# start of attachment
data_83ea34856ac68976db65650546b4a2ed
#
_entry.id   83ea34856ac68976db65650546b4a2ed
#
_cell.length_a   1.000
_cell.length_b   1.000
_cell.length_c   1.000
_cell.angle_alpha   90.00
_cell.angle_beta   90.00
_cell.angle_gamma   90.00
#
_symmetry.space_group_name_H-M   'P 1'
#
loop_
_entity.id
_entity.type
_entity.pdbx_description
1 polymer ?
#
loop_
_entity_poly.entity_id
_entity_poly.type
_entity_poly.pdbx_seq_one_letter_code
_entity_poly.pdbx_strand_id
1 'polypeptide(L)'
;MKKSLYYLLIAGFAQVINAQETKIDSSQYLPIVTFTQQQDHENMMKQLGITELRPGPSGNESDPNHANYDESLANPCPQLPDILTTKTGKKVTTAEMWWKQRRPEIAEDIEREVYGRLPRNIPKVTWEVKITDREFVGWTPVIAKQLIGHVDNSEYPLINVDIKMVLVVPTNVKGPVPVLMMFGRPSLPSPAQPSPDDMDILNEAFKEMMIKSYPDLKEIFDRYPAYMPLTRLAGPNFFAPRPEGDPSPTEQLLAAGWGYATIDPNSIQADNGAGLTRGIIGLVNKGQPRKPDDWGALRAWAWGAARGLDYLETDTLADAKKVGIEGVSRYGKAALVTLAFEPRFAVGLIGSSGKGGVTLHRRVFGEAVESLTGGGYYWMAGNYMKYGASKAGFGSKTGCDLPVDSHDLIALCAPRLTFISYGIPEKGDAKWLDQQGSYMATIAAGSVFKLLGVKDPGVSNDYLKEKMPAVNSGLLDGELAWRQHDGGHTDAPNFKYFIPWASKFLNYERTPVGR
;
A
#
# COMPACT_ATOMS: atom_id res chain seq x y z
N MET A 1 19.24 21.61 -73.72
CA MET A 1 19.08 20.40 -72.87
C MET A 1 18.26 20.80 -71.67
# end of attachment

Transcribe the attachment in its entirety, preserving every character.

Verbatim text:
data_83ea34856ac68976db65650546b4a2ed
#
_entry.id   83ea34856ac68976db65650546b4a2ed
#
_cell.length_a   1.000
_cell.length_b   1.000
_cell.length_c   1.000
_cell.angle_alpha   90.00
_cell.angle_beta   90.00
_cell.angle_gamma   90.00
#
_symmetry.space_group_name_H-M   'P 1'
#
loop_
_entity.id
_entity.type
_entity.pdbx_description
1 polymer ?
#
loop_
_entity_poly.entity_id
_entity_poly.type
_entity_poly.pdbx_seq_one_letter_code
_entity_poly.pdbx_strand_id
1 'polypeptide(L)'
;MKKSLYYLLIAGFAQVINAQETKIDSSQYLPIVTFTQQQDHENMMKQLGITELRPGPSGNESDPNHANYDESLANPCPQLPDILTTKTGKKVTTAEMWWKQRRPEIAEDIEREVYGRLPRNIPKVTWEVKITDREFVGWTPVIAKQLIGHVDNSEYPLINVDIKMVLVVPTNVKGPVPVLMMFGRPSLPSPAQPSPDDMDILNEAFKEMMIKSYPDLKEIFDRYPAYMPLTRLAGPNFFAPRPEGDPSPTEQLLAAGWGYATIDPNSIQADNGAGLTRGIIGLVNKGQPRKPDDWGALRAWAWGAARGLDYLETDTLADAKKVGIEGVSRYGKAALVTLAFEPRFAVGLIGSSGKGGVTLHRRVFGEAVESLTGGGYYWMAGNYMKYGASKAGFGSKTGCDLPVDSHDLIALCAPRLTFISYGIPEKGDAKWLDQQGSYMATIAAGSVFKLLGVKDPGVSNDYLKEKMPAVNSGLLDGELAWRQHDGGHTDAPNFKYFIPWASKFLNYERTPVGR
;
A
#
# COMPACT_ATOMS: atom_id res chain seq x y z
N MET A 1 19.24 21.61 -73.72
CA MET A 1 19.08 20.40 -72.87
C MET A 1 18.26 20.80 -71.67